Under forced sterilization refers to the induction of infertility (infertility) in people without their consent. It was done on a large scale
- as part of the eugenics programs of the first half of the 20th century,
- in connection with gender reassignment surgeries on intersexually born children as well
- until 2011 within the scope of the German Transsexual Act before adapting the civil status to the perceived gender affiliation.
The history of legally protected forced sterilization begins in 1907 with the world's first sterilization law in Indiana. Forced sterilization was carried out in the USA until 1981.
In 1921 the Swedish Reichstag decided to establish the world's first institute for racial biology at Uppsala University . "Between 1935 and 1976, around 62,000 people were forcibly sterilized in Sweden." Officially, the Swedish sterilization laws (as well as in other Scandinavian countries) did not speak of coercive measures, but those without consent and doctors were instructed to have concerns in "relevant" cases to disperse.
In Great Britain, forced sterilization was used as a legal measure of criminal law against homosexuals until at least the 1950s. One of the most prominent victims was Alan Turing .
According to the " Law for the Prevention of Hereditary Offspring " of July 14, 1933, which came into force on January 1, 1934 , between 1934 and 1945 around 400,000 people who were under the control of the German Reich were ordered by the hereditary health courts established for this purpose, even without their consent made sterile . Not only mentally or physically disabled people were affected, but also patients in psychiatric hospitals and nursing homes as well as alcoholics . About 5000 people died as a result of the surgery.
The German children of some black soldiers and German women, who were born during the Allied occupation of the Rhineland during the Weimar Republic , were described as black shame and a “danger to German racial purity”. They were later recorded as so-called "Rhineland bastards" by the Nazi authorities and until 1937 forcibly sterilized without a legal basis. In Nazi forced laborers partially forced sterilizations and were forced abortions on racial and labor economic reasons made. In the Auschwitz concentration camp , methods of mass sterilization were investigated on inmates. The doctor Carl Clauberg experimented with caustic liquids that he injected into the cervix of the victims, and Horst Schumann exposed his victims to X-rays on the abdomen or, in male subjects, on the testicles.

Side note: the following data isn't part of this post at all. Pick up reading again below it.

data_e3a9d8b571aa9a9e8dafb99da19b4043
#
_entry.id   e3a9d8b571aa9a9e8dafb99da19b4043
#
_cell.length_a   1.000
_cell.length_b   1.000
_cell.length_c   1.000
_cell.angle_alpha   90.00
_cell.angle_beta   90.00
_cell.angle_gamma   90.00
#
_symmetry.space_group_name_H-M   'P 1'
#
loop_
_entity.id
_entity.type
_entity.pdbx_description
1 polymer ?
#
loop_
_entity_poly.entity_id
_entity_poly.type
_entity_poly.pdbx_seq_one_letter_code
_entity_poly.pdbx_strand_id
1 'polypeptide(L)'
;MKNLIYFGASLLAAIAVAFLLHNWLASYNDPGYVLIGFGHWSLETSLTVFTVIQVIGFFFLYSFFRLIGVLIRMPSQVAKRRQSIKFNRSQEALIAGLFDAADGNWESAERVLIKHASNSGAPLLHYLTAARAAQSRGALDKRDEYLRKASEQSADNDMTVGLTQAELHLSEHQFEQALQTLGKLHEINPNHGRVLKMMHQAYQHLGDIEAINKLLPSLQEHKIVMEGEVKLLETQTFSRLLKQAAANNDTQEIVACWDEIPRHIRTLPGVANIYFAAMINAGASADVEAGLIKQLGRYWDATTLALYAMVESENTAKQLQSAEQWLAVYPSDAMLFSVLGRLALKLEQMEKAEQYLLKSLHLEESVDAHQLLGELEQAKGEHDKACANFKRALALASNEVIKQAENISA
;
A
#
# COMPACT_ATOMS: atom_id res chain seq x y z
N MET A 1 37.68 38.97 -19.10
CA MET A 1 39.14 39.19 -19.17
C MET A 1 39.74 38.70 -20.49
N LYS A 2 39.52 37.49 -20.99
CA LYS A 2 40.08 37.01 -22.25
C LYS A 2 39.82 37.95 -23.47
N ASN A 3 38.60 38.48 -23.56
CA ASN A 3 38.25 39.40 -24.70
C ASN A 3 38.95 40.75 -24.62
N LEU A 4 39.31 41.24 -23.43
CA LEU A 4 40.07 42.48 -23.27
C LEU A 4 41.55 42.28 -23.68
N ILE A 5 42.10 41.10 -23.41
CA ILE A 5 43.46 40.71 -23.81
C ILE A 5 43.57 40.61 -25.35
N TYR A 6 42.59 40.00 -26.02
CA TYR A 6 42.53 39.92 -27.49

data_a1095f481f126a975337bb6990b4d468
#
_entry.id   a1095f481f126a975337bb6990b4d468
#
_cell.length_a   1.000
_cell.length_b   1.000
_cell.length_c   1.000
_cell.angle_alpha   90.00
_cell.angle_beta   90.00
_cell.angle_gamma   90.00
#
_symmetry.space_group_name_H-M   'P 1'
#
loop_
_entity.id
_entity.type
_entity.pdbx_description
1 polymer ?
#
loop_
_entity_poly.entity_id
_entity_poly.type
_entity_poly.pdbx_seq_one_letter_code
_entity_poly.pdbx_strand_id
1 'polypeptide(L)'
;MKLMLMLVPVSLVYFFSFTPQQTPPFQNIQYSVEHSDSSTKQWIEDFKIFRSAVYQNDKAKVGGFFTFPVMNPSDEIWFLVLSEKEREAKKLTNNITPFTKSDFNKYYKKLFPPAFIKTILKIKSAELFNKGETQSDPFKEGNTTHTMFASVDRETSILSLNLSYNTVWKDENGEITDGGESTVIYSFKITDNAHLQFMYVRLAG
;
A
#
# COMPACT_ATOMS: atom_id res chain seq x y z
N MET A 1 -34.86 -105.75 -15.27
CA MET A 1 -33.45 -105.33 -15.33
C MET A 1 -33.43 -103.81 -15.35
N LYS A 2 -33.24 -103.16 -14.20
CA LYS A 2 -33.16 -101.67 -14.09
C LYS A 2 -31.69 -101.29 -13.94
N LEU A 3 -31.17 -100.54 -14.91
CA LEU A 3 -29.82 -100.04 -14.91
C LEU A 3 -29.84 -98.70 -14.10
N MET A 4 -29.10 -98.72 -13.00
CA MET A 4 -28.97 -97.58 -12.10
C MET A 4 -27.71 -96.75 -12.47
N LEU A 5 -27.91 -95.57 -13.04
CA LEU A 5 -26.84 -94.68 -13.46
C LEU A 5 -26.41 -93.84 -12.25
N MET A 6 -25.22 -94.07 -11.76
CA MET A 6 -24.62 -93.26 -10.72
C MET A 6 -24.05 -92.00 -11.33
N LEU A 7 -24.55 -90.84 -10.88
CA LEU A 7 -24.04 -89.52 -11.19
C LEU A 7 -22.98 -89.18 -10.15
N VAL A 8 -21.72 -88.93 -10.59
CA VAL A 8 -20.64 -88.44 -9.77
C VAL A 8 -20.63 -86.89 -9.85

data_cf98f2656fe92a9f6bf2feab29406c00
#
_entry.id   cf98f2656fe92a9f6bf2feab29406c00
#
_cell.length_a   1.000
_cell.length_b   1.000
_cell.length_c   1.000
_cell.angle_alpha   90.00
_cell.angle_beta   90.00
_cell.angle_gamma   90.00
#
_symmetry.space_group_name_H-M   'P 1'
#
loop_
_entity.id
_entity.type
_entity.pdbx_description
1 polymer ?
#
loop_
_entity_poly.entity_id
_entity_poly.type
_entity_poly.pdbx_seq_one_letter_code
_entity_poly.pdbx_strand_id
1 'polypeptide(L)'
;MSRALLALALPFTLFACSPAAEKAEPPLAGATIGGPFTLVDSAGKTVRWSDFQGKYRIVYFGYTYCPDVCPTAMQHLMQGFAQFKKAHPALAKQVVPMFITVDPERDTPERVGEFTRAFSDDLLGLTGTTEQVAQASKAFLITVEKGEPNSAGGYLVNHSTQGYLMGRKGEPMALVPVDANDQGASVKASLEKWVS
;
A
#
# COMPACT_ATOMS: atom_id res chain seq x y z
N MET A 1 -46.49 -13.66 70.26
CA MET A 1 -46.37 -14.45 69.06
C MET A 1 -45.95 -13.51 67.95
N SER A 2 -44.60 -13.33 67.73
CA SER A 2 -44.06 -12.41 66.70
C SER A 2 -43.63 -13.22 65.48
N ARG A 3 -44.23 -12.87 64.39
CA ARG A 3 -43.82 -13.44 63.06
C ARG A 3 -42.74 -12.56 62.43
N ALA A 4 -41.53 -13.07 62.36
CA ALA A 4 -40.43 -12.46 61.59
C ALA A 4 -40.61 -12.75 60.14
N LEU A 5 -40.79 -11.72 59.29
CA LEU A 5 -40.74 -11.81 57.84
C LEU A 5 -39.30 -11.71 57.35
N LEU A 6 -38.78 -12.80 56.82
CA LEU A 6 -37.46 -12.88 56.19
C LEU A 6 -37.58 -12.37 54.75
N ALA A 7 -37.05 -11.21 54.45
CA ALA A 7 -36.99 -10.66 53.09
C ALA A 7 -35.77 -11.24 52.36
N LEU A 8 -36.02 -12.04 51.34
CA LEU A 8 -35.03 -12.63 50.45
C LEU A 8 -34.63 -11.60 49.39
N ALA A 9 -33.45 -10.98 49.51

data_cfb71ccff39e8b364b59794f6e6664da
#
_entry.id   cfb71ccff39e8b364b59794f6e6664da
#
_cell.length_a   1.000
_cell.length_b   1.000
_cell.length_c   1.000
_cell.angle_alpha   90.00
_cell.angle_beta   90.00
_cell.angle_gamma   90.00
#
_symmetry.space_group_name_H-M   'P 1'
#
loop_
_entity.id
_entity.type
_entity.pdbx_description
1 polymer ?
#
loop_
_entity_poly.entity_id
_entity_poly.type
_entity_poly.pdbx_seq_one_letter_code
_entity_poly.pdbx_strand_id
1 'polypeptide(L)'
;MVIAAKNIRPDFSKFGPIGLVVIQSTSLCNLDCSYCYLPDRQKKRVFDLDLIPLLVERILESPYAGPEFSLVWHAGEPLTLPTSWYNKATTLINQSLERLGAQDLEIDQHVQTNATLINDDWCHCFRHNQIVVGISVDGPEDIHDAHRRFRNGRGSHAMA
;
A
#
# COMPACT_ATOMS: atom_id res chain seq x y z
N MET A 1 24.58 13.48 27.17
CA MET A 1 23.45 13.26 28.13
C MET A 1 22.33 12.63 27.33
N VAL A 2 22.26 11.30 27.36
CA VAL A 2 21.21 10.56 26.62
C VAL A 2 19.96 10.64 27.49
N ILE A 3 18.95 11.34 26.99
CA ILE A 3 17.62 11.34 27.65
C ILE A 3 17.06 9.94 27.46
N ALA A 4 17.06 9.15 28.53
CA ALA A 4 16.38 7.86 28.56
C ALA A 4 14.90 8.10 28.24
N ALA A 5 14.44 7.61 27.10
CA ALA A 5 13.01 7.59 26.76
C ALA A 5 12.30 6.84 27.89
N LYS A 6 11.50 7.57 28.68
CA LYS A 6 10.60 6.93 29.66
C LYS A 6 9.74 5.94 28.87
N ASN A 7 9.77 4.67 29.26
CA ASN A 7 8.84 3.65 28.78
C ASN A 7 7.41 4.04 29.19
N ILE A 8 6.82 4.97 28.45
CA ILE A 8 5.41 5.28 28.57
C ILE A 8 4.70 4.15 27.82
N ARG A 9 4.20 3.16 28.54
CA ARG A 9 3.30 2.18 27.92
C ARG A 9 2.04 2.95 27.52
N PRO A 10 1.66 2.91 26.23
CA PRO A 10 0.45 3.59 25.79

In 1998 the compulsory sterilization orders of the hereditary health courts were repealed by law and in May 2007 the law for the prevention of genetically ill offspring was declared an NS law by the Bundestag. In January 2011, the Bundestag granted the victims a claim for compensation under the General Consequences of War Act (AKG Hardship Guidelines) after they had not been considered persecuted by the Nazi regime for decades.
The Federal Ministry of Justice estimates that around 1,000 mentally handicapped girls were sterilized annually in West Germany - until the Care Act was changed in 1992.
In 2004, 187 license applications were submitted in the Federal Republic of Germany in accordance with(2) BGB, 154 of which were approved.
Until a decision by the Federal Constitutional Court in 2011, the Transsexuals Act of 1980 provided in Section 8 (1) No. 3 and 4 TSG that transsexuals with a same-sex orientation either enter into marriage or have to undergo surgical interventions that change their sex and cause incapacity to be able to establish a registered civil partnership that corresponds to their partner relationship perceived as same-sex. As a violation of the general right of personality in its manifestation as the right to sexual self-determination from Art. 2 Para. 1 in conjunction with Art. 1 Para. 1 of the Basic Law , these regulations were declared inapplicable. Since then, sterilization was no longer necessary in order to be able to establish a registered civil partnership between same-sex persons.
Eugenic founded forced sterilizations took place in Switzerland. The procedure was regulated there in sterilization laws. In the canton of Vaud , Switzerland, the first law on compulsory eugenic sterilization in Europe was passed in 1929.
In Alberta , Canada, a law for the sterilization of the mentally handicapped came into effect in 1928.
In Denmark in 1929 “eugenic”, ie legal measures aimed at passing on good hereditary traits, came into force. Sweden, Norway, Finland, Iceland and Latvia followed by 1938.
In India, pressure or force sterilization took place.